Bridget is my second kiddo. She is 24 years old. And -- like her older sister before her -- she is my role model.
Bridget loves people. Really loves people. If you are Bridget's friend, or even her internet acquaintance, Bridget loves you. Unless you are a douche-bag. There's no in-between with Bridget. She either loves you. Or she doesn't. But she's not too hard on people, so don't fear. Although, you will win a bit more favor with Bridget by being a person of logical thinking skills. She favors St. Thomas, but if you are a Nietzsche fan, she'll be (sort of) okay with you. As long as you do Nietzsche right and don't use him as an excuse to be a douche-bag. If you learn the proper lessons from Nietzsche, then Bridget will be your friend. Which means she'll love you.
Bridget will also love you if you are -- like me -- more a person of intuition than a person of logical thinking skills. As long as you use your intuition for good, and have at least a passing amount of respect for those who favor logic, Bridget will be your friend. Which means she'll love you. If you don't have at least a passing amount of respect for logical thinking, Bridget will still love you (as long as you aren't a douche-bag), but she may roll her eyes a lot and say "ugh" when not in your presence.
I learn a lot from Bridget's love of people. I, myself, like a great number of people, but it is harder for me to love them. At least in the way that Bridget does. Bridget loves people in a truly heartfelt way. Bridget loves people with the deepest of emotion. I love a few people like that, but not too many. I keep more of an emotional distance. I'm a bit more guarded with my heart. And I admire Bridget for opening herself up to love people -- even after having had more than one experience of being hurt and disappointed by her fellow human beings. And Bridget has had some pretty bad experiences with people. Those she thought were good have, at times, turned out to be douche-bags. She doesn't actually love those people, anymore (unless they were douche-bags in an unintentional, innocent type of way), but she lets herself go on loving new people. I would never do that. I don't do that. So, I really admire Bridget. And I wish I could be more like her.
Bridget is an exceedingly generous person, with both her time and her talents. She is also generous with her treasure -- even though she doesn't actually have any. If you're talking about percentages of net worth, Bridget probably gives more away than pretty much anybody else I know. For -- if you know Bridget -- you realize that she is, for health reasons, unable to work a normal job. She has a little home business (her Etsy store is The Bagel Box), making beautiful baby blankets and nursing covers and baby clothes. As you can imagine, this doesn't pull in a great deal of income. But Bridget still gives the people she loves gifts for all manner of special occasions. And she hates charging people for her baby items -- especially her friends, because she loves them, and wants to give them all things for free. She also donates regularly to her alma mater, because she tells me that they receive certain grants based on the percentage of alumni who donate. If I were Bridget, I would not even think that I should give money to my alma mater, being that I really didn't have an income. Bridget does it, though, cheerfully and without reservation. I am always telling her that she doesn't need to do this, but she ignores me. Bridget is also willing to help you out in any way that you need help, if you are her friend. Because she loves you. And I see that it truly makes Bridget happy to be generous. I ask her what her bank balance is, and she doesn't really know. I ask her if she actually has the time and energy to be helping out at church so much, and she always says she does. Even though I kind of know better. Last night, she hauled ass WAY down to La Mesa to help out with a choir that she isn't even going to perform with, because she knew the song they were rehearsing, and none of the other ladies did. They practiced the song for two hours and today Bridget has taken two doses of migraine medicine, thus far. I would be a little annoyed, if I were Bridget, but she is not in the least bit annoyed. Sometimes -- I admit -- I have to put a lid on all this generosity. I am glad, though, that she has such a giving heart. I'd rather have to put a stop to her once-in-a-while than have her be any different than how she is. She inspires me to be more generous myself, without worrying so much about my future assets.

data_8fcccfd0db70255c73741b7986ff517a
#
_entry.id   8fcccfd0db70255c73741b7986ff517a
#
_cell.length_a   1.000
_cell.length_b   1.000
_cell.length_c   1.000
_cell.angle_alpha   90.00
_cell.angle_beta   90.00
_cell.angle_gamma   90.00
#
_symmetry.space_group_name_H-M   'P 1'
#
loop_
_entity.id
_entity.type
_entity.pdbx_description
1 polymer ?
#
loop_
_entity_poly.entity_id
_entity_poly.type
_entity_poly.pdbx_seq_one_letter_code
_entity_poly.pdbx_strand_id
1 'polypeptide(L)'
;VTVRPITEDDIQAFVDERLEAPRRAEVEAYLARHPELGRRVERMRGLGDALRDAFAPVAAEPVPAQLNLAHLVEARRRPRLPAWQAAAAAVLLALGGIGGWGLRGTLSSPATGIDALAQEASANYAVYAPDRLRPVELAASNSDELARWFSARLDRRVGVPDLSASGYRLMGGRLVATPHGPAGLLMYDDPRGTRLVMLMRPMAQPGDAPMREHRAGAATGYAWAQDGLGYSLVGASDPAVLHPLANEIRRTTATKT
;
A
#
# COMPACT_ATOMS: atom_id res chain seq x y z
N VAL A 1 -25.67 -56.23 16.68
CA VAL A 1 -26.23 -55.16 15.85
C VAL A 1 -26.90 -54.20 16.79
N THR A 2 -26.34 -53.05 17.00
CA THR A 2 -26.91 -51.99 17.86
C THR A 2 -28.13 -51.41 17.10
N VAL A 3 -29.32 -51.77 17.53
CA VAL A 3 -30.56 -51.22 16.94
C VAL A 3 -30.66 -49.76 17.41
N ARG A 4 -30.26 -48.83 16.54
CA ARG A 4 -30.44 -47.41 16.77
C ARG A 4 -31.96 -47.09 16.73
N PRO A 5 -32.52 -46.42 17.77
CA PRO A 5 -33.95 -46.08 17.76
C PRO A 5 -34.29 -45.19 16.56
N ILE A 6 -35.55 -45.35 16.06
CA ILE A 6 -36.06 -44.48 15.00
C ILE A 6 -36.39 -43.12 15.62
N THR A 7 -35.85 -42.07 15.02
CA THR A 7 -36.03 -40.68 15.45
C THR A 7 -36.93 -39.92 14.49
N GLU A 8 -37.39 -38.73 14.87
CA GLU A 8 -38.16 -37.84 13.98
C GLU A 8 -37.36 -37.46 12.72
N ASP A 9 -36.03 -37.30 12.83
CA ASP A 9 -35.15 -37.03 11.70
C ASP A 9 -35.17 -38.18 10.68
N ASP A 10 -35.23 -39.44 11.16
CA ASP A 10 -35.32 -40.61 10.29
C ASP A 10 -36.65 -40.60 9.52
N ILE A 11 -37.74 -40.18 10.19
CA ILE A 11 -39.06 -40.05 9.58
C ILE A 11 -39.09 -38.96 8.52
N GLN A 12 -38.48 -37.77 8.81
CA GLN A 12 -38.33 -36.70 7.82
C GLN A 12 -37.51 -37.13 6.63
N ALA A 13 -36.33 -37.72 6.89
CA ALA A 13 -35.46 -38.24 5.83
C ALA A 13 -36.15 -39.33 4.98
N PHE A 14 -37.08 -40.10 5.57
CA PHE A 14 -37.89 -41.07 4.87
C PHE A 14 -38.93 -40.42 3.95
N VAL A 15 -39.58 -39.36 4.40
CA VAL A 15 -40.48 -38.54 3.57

I also see that because of her health problems and the -- not insignificant -- suffering they cause her, Bridget is developing a very deep spiritual life. Hers is not the kind of "spiritual life" that leads a person to become some sort of annoying "Christian motivational speaker." It is not the kind of "spiritual life" that leads one to judge other people who aren't being "Catholic enough." It is, rather, an authentic spiritual life, in which she is becoming closer to God and becoming great buddies with Him. They keep each other company. She doesn't talk about this, but I can see it. And I can tell she relies on this relationship with God, who is her friend (and because He is her friend, she loves Him, as she does all her friends) to sustain her in what she suffers because of her health. I also see that her spiritual life is authentic because of the way it leads her to be LESS judgmental and more open and loving to all kinds of people -- including her "hippie" mother, who loves nothing more than a good drum solo at Mass.
I know some of you are probably thinking that this is a rather boastful blog post. I don't mean it to be, and I'm sorry if it comes across that way. I just want Bridget to know that I do admire her. And I look up to her. Even when I tell her to stop writing those checks to TAC, for heaven's sake. ;-)